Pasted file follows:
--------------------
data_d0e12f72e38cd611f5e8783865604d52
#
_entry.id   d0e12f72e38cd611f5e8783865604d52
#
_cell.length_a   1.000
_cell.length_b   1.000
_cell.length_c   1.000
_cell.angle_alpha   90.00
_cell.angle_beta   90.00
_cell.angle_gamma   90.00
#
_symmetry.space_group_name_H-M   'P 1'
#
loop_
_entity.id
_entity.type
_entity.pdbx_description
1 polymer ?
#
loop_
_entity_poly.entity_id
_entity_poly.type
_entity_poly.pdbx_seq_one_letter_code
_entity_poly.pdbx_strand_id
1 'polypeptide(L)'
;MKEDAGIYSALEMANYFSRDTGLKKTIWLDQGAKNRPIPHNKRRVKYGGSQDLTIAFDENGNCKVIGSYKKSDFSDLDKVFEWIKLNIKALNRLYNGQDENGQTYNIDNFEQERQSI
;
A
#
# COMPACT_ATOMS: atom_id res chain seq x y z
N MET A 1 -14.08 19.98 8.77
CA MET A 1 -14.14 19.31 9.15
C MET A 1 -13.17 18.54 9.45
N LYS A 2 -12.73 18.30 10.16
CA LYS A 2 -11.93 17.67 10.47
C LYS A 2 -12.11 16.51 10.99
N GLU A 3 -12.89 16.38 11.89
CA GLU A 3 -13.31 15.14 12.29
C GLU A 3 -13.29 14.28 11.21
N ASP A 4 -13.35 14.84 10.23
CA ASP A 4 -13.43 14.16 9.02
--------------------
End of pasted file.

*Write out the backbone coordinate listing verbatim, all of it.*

data_d0e12f72e38cd611f5e8783865604d52
#
_entry.id   d0e12f72e38cd611f5e8783865604d52
#
_cell.length_a   1.000
_cell.length_b   1.000
_cell.length_c   1.000
_cell.angle_alpha   90.00
_cell.angle_beta   90.00
_cell.angle_gamma   90.00
#
_symmetry.space_group_name_H-M   'P 1'
#
loop_
_entity.id
_entity.type
_entity.pdbx_description
1 polymer ?
#
loop_
_entity_poly.entity_id
_entity_poly.type
_entity_poly.pdbx_seq_one_letter_code
_entity_poly.pdbx_strand_id
1 'polypeptide(L)'
;MKEDAGIYSALEMANYFSRDTGLKKTIWLDQGAKNRPIPHNKRRVKYGGSQDLTIAFDENGNCKVIGSYKKSDFSDLDKVFEWIKLNIKALNRLYNGQDENGQTYNIDNFEQERQSI
;
A
#
# COMPACT_ATOMS: atom_id res chain seq x y z
N MET A 1 -14.08 19.98 8.77
CA MET A 1 -14.14 19.31 9.15
C MET A 1 -13.17 18.54 9.45
N LYS A 2 -12.73 18.30 10.16
CA LYS A 2 -11.93 17.67 10.47
C LYS A 2 -12.11 16.51 10.99
N GLU A 3 -12.89 16.38 11.89
CA GLU A 3 -13.31 15.14 12.29
C GLU A 3 -13.29 14.28 11.21
N ASP A 4 -13.35 14.84 10.23
CA ASP A 4 -13.43 14.16 9.02